Hyundai was building very good cars by that time, and the idea of a luxury Hyundai didn't seem so farfetched to American car shoppers. A 3.5-liter V6 replaced the 3.0-liter engine in the XG300 for 2002, and the XG350 was sold through the 2005 model year, when it was replaced by the Azera.
The 2004 XG350 was priced very reasonably for all the luxury you got, starting at just $23,999 (about $32,350 in 2018 dollars). Compare that to the $39,800 price tag on the most affordable BMW 5-Series that year, or even the $26,040 for a new 2004 Buick LeSabre.
Those cars had more power than the XG350, with its 194-horse V6 driving the front wheels, but it was hard to argue with the car-per-dollar ratio of the big Hyundai.
Sadly, South Korean luxury cars in the United States during the early-to-mid-2000s, from the Daewoo Leganza to the Suzuki Verona, didn't hold their value so well, and many third and fourth owners didn't give them the maintenance they needed. I see lots of these cars in self-service wrecking yards, among all the other South Korean machinery, during my junkyard travels.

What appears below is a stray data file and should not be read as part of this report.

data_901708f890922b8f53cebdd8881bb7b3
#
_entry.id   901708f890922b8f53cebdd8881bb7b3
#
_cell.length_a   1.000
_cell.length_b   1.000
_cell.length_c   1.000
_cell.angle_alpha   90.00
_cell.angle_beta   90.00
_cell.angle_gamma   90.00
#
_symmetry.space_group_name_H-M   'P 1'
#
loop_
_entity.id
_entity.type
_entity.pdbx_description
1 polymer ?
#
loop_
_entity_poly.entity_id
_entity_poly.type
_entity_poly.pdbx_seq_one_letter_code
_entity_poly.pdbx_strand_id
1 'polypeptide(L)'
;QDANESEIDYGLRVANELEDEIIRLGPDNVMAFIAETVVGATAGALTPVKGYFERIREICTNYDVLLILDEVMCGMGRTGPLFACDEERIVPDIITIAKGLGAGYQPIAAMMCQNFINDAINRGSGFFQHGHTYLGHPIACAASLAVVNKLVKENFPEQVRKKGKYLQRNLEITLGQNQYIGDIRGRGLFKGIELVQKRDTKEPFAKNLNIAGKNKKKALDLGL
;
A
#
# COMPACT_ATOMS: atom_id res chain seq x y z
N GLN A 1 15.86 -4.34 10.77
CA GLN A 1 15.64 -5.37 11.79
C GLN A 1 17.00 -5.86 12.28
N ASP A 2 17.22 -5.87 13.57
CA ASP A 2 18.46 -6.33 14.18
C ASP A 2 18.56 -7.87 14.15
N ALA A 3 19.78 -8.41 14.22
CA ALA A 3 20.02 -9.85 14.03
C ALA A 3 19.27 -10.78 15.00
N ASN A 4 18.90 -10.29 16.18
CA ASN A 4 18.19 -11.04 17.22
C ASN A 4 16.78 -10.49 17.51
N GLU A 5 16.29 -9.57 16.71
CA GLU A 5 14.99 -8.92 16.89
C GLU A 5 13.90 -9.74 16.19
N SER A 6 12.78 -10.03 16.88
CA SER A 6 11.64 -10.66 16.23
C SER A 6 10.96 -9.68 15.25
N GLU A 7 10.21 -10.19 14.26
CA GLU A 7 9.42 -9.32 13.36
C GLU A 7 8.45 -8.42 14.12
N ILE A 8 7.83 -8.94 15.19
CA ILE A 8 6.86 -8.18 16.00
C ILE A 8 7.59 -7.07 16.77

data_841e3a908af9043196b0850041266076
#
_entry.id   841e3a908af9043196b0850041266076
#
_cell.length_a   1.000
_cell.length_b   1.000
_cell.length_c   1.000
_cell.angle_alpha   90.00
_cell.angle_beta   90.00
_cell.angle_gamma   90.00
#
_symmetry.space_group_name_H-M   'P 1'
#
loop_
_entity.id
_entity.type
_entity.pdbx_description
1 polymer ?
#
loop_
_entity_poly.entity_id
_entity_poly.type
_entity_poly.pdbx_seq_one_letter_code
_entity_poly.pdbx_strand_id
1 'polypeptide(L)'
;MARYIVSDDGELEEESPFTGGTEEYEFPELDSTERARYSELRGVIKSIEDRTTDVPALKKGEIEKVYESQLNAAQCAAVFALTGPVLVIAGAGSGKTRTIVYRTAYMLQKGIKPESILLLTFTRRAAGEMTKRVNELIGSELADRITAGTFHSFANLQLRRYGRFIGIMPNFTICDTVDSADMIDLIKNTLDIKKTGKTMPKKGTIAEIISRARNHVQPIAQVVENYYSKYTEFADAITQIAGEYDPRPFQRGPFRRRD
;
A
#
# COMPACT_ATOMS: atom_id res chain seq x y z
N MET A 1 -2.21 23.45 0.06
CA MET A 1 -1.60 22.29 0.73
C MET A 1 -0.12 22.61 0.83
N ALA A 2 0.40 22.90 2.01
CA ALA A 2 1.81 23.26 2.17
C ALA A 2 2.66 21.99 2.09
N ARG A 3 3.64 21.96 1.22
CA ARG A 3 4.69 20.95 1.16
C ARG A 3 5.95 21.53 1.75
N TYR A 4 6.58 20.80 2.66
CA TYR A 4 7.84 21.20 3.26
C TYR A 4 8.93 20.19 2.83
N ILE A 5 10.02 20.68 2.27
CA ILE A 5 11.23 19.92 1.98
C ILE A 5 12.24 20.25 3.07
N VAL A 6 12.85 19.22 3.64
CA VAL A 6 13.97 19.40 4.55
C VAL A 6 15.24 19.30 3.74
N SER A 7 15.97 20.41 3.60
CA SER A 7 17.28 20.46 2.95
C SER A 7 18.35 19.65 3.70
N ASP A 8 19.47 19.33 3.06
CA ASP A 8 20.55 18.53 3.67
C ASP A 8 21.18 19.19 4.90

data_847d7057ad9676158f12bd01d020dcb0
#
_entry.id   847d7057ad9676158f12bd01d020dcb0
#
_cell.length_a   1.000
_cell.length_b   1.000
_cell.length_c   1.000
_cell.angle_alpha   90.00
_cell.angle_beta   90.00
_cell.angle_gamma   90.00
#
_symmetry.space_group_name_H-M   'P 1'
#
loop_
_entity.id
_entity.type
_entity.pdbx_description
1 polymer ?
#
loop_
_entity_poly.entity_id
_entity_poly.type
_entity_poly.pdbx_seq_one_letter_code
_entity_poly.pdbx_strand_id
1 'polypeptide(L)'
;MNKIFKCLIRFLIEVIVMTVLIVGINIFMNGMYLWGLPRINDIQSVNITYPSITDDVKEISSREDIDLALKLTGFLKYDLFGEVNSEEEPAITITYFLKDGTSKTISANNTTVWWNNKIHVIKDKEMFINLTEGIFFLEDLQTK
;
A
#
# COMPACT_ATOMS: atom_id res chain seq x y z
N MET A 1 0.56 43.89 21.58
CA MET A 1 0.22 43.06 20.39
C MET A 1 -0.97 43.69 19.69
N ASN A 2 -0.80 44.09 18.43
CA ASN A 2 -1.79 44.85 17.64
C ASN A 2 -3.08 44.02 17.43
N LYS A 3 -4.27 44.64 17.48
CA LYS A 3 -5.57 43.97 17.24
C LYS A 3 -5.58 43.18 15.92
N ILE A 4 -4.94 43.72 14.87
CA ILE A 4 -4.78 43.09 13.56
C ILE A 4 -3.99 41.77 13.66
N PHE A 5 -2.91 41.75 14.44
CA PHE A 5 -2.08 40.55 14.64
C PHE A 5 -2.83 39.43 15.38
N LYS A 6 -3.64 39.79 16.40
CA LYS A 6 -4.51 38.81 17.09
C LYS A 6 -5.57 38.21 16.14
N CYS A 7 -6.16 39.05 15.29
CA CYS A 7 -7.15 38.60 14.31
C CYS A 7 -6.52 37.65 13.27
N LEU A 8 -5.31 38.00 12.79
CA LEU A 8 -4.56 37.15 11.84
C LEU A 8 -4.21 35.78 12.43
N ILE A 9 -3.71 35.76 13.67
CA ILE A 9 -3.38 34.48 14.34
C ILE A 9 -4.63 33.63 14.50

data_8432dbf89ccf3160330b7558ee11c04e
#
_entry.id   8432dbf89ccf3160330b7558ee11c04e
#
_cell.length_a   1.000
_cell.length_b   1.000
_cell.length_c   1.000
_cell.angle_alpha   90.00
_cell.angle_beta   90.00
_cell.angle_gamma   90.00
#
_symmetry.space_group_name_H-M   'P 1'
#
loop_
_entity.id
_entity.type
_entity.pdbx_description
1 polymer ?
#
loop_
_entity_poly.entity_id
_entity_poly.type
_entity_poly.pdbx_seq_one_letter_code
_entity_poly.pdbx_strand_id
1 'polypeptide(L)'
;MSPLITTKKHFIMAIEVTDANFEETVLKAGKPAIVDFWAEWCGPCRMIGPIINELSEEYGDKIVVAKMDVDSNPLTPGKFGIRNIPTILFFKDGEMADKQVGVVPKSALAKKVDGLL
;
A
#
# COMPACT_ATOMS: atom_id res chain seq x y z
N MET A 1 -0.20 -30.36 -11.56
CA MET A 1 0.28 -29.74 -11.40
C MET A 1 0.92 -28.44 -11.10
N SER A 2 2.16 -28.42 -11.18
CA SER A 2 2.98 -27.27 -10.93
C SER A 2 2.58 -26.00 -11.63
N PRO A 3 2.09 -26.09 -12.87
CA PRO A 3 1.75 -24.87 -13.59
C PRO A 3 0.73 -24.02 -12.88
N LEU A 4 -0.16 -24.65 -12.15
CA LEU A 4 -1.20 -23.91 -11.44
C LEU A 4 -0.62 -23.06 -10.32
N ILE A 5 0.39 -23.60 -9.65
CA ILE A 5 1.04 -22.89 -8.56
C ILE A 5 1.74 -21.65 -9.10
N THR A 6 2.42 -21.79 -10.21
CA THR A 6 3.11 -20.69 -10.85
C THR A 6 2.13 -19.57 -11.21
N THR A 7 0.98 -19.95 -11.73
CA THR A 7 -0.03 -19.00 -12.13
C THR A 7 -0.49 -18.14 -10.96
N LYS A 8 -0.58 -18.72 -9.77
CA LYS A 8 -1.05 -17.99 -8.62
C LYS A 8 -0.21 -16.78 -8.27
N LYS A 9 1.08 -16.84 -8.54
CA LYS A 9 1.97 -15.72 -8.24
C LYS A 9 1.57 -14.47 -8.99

In the United States, advertising for the XG was all about suburban virtues and the big factory warranty.
In South Korea, though, the Grandeur's advertising was all about pure schmaltz-drenched luxury.